Protein aggregation can lead to several incurable amyloidosis diseases. The full aggregation pathway is not fully understood, creating the need for new methods of studying this important biological phenomenon. Lysozyme is an amyloidogenic protein which is often used as a model protein for studying amyloidosis. This work explores the potential of employing Lysozyme encapsulated gold nanoclusters (Ly-AuNCs) to study the protein’s aggregation. The fluorescence emission properties of Ly-AuNCs were studied in the presence of increasing concentrations of native lysozyme and as a function of pH, of relevance in macromolecular crowding and inflammation-triggered aggregation. AuNC fluorescence was observed to both redshift and increase in intensity as pH is increased or when native lysozyme is added to a solution of Ly-AuNCs at pH 3. The long (μs) fluorescence lifetime component of AuNC emission was observed to decrease under both conditions. Interestingly it was found via Time Resolved Emission Spectra (TRES) that both AuNC fluorescence components increase in intensity and redshift with increasing pH while only the long lifetime component of AuNC was observed to change when adding native lysozyme to solution; indicating that the underlying mechanisms for the changes observed are fundamentally different for each case. It is possible that the sensitivity of Ly-AuNCs to native lysozyme concentration could be utilized to study early stage aggregation.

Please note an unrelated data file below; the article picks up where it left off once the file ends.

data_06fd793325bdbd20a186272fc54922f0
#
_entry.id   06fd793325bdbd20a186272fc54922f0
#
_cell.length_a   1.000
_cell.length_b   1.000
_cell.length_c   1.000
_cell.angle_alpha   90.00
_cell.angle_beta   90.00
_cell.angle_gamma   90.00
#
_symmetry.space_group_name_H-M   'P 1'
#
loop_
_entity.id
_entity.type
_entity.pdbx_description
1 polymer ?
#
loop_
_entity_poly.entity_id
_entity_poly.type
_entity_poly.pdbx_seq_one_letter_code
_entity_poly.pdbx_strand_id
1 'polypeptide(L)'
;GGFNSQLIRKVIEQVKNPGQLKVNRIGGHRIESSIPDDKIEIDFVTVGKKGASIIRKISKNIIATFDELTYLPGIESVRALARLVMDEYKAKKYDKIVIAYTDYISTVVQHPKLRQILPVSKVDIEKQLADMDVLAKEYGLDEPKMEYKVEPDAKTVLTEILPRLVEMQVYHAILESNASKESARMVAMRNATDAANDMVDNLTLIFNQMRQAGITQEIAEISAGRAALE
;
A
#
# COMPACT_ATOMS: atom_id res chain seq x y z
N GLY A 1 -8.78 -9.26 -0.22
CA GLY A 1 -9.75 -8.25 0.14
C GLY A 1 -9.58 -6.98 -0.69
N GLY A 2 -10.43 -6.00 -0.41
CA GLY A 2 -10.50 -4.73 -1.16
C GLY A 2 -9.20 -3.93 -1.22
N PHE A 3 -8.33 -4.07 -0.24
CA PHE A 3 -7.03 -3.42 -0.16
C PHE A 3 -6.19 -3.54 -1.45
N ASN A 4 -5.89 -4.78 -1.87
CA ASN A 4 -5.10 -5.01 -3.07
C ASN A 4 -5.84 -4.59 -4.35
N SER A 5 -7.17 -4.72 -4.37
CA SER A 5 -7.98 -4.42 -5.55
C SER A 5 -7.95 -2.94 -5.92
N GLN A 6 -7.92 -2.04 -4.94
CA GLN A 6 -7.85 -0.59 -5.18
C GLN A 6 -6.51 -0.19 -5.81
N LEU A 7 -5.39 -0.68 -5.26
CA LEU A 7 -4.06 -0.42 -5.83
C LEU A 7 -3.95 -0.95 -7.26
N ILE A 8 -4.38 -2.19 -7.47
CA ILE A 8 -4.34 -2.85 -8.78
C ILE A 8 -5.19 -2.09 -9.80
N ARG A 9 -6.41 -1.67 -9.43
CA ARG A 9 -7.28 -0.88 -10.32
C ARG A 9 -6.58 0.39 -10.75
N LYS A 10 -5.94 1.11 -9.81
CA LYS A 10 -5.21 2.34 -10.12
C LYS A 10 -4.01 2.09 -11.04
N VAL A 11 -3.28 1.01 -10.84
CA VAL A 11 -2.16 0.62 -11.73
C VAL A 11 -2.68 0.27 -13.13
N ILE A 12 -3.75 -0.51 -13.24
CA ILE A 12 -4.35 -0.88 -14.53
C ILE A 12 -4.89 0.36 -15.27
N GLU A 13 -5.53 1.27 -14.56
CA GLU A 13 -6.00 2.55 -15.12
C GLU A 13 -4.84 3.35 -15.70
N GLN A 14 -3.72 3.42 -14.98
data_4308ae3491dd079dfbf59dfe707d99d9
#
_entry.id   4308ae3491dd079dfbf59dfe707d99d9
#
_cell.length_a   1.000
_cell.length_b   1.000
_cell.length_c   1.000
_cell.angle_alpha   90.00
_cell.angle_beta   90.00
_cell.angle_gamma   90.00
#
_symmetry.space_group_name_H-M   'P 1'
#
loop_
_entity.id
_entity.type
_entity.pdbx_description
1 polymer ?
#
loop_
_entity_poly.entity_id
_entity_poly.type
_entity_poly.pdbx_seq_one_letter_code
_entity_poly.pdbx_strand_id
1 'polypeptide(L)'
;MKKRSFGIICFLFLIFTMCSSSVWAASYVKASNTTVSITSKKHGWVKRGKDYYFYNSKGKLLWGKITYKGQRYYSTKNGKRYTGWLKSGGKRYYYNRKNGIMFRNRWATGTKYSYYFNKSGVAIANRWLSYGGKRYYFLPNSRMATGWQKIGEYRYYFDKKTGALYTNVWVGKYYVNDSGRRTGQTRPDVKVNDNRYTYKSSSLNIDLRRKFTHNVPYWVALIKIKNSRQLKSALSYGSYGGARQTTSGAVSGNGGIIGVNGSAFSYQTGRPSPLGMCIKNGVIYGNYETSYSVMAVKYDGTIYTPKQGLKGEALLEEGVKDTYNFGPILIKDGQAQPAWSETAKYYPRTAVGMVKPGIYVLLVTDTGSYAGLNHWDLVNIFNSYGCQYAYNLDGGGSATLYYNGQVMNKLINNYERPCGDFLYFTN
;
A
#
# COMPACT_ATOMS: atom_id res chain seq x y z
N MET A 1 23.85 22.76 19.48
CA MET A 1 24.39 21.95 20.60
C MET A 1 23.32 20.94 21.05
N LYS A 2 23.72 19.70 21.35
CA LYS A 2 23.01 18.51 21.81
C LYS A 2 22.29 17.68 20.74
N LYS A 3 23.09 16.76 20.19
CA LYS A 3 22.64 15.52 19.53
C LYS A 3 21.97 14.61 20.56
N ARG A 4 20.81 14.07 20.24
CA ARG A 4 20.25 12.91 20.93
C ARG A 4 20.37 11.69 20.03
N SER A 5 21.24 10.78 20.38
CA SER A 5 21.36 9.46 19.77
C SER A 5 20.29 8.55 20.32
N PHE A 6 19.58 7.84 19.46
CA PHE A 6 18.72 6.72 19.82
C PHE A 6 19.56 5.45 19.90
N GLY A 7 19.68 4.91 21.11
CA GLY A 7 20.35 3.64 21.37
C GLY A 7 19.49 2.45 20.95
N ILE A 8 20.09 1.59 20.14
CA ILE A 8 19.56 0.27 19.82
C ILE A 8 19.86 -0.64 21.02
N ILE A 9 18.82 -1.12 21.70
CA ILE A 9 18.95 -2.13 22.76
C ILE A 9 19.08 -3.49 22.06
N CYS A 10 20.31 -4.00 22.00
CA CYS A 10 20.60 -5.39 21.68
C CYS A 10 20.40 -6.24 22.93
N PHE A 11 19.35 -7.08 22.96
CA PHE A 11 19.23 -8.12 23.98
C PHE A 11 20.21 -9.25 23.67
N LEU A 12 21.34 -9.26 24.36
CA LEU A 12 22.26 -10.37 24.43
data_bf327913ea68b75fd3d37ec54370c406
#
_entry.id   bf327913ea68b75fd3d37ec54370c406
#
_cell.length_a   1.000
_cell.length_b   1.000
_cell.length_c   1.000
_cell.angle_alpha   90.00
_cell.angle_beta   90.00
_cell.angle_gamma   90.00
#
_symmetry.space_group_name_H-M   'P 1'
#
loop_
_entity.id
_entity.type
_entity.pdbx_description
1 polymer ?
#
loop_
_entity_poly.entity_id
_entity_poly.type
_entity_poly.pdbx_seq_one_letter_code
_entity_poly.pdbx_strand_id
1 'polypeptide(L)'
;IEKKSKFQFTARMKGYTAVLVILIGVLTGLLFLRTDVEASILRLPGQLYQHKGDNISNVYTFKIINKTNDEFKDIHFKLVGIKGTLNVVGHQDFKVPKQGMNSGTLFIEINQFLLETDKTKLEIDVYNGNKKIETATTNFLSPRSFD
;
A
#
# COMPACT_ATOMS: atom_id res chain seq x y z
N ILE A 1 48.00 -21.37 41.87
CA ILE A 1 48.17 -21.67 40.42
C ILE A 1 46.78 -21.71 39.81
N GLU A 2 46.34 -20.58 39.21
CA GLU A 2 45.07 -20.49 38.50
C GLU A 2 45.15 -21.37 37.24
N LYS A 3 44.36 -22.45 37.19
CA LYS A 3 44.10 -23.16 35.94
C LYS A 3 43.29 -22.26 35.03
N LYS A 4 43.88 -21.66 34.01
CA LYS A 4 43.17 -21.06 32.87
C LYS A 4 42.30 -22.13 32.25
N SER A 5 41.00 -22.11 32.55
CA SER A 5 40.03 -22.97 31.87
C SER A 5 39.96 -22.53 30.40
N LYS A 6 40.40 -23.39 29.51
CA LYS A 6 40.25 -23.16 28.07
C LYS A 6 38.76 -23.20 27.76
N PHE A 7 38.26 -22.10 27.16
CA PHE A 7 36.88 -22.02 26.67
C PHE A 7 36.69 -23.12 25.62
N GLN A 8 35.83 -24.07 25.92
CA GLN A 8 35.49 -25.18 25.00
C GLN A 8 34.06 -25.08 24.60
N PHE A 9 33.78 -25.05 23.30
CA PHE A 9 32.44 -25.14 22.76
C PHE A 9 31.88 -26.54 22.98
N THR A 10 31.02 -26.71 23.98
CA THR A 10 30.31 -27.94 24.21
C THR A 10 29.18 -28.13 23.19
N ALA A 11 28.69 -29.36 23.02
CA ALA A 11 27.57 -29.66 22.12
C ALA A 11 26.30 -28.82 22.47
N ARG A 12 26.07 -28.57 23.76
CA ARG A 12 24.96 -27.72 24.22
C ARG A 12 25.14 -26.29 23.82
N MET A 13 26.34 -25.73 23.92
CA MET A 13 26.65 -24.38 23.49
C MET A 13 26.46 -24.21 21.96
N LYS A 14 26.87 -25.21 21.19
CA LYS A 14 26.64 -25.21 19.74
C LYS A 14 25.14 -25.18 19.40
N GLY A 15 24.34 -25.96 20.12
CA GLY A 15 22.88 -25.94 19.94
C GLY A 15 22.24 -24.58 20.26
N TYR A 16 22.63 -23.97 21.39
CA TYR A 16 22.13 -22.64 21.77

|Number of pages||10|
|Journal||Journal of Photochemistry and Photobiology B: Biology|
|Early online date||22 Jun 2019|
|Publication status||Published - 31 Aug 2019|
- gold nanoclusters
- protein aggregation